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Wisconsin governor Scott Walker stealthily signed a bill into law on Friday requiring doctors to have admitting privileges at nearby hospitals in order to perform abortions, and women to first have an ultrasound to “bond” with the fetus. The law, which brings the number of abortion clinics in the state down to two, goes into effect on Monday.

Signed in a private ceremony and announced in a press release proclaiming, “This bill improves a woman’s ability to make an informed choice that will protect her physical and mental health now and in the future,” the new law was immediately met with a lawsuit and restraining order filed in federal court by Planned Parenthood and Affiliated Medical Services, which is being represented by the ACLU.

The suit asserts that the law “violates the Constitution’s due process guarantee, puts an undue burden on a woman’s right to choose abortion and unconstitutionally treats doctors who perform abortions differently than doctors who perform other services,” according to the Milwaukee Journal-Sentinel.

There are no plans at this time to challenge the ultrasound provision — which may be performed “using whichever transducer the woman chooses” and requires that the technician must point out the fetus’ visible organs, heartbeat and external features  — in court. There are exceptions to the ultrasound requirement in cases of reported rape, incest and “imminent medical emergency.”

“I think we have extremely strong grounds on the harm to patients,” ACLU attorney Larry Dupuis said. “This clearly imposes a significant burden on women seeking abortions when abortion is perfectly legal.” Dupuis maintains that it could take a clinic months to obtain admitting privileges, if at all.

“We are confident this bill will be held to be constitutional,” said Susan Armacost, legislative director for Wisconsin Right to Life, when asked about the lawsuit. She scoffed at the idea of “competent” abortion doctors having difficulty obtaining admitting privileges. Who are these people that they cannot even get admitting privileges at a hospital?” she said.

Photo: Gage Skidmore via Flickr.com

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Jeff Danziger lives in New York City. He is represented by CWS Syndicate and the Washington Post Writers Group. He is the recipient of the Herblock Prize and the Thomas Nast (Landau) Prize. He served in the US Army in Vietnam and was awarded the Bronze Star and the Air Medal. He has published eleven books of cartoons, a novel and a memoir. Visit him at DanzigerCartoons.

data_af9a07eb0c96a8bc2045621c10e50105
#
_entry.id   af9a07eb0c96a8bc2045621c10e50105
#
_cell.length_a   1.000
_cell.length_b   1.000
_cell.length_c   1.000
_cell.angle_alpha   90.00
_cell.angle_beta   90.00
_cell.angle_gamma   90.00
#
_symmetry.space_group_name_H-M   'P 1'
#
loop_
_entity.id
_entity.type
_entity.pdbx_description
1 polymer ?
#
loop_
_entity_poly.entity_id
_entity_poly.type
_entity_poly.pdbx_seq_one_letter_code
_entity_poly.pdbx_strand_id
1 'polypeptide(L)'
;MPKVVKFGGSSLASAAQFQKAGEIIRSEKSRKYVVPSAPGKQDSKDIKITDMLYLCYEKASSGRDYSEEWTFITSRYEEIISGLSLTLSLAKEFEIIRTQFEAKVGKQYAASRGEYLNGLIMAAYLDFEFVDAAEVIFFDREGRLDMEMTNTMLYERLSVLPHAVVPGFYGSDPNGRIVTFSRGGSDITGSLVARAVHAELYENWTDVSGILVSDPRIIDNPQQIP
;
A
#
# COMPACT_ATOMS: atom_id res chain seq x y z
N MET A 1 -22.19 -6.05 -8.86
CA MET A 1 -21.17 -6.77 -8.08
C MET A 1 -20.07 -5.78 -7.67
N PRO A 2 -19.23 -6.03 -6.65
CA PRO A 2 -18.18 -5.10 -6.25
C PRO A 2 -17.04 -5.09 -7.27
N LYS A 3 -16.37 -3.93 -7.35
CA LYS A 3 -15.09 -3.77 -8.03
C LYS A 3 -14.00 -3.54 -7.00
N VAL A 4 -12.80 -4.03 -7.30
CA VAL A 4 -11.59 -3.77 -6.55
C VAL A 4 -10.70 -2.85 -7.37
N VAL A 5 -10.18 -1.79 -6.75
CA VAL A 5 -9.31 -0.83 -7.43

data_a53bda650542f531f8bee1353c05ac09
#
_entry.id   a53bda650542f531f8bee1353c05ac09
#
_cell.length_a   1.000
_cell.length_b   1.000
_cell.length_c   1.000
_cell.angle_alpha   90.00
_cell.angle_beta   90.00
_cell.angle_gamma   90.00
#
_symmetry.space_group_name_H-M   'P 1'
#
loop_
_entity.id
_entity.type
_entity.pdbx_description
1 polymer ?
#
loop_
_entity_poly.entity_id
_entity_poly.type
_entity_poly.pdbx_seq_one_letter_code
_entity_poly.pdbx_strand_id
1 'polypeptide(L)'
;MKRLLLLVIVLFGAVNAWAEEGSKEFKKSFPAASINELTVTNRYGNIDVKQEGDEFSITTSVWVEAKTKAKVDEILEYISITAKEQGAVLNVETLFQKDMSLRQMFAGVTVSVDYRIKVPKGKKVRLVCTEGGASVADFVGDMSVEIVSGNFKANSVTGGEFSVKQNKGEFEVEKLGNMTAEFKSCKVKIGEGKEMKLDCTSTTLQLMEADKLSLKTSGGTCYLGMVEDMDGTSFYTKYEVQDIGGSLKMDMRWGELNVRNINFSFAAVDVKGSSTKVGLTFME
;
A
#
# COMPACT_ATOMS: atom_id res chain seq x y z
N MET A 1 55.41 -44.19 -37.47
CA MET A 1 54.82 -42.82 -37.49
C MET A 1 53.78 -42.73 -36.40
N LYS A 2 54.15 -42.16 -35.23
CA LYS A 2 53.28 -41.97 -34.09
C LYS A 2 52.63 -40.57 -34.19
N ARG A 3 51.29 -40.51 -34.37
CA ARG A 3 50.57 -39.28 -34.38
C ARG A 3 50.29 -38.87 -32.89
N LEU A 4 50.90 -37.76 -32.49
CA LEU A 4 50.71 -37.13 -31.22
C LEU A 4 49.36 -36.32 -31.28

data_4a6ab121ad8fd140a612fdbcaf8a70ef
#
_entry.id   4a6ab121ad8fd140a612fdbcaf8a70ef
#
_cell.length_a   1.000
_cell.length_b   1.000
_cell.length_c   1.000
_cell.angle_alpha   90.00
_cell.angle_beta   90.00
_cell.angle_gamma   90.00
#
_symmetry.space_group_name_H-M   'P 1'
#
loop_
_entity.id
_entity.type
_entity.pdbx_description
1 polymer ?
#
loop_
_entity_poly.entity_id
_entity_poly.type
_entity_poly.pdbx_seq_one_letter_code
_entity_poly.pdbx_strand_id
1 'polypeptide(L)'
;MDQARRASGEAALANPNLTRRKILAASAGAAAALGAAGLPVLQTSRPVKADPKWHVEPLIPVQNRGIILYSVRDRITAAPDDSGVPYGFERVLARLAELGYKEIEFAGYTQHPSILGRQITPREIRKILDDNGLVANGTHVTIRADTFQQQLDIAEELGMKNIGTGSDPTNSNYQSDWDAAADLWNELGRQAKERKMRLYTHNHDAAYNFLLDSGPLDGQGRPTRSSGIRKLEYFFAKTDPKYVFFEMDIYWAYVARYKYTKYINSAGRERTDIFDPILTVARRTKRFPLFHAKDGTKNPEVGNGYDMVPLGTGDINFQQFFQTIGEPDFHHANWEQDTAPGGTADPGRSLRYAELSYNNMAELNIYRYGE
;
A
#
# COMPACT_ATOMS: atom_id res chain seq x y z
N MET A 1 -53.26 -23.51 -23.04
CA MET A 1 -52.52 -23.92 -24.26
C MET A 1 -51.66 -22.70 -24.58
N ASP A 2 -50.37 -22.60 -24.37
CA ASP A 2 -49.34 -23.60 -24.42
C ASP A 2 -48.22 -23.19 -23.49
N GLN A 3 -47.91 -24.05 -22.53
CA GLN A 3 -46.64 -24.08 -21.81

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The baseless claim that the FBI may have planted evidence while carrying out a court-approved search of Donald Trump’s Mar-a-Lago residence on Monday has surged through right-wing media, as the former president’s allies continue their effort to turn their audiences against the probe and shield Trump from accountability.

The FBI searched the premises after obtaining a warrant from a federal magistrate judge and “removed a number of boxes of documents” as part of a federal investigation into whether Trump had illegally “taken a trove of material with him to his home at Mar-a-Lago when he left the White House that included sensitive documents – and then, in the Justice Department’s view, had failed to fully comply with requests that he return the disputed material,” the New York Times reported. Politico concluded after consulting with legal experts on the handling of classified documents that “it’s highly unlikely the DOJ would have pursued – and a judge would have granted – such a politically explosive search warrant without extraordinary evidence.”

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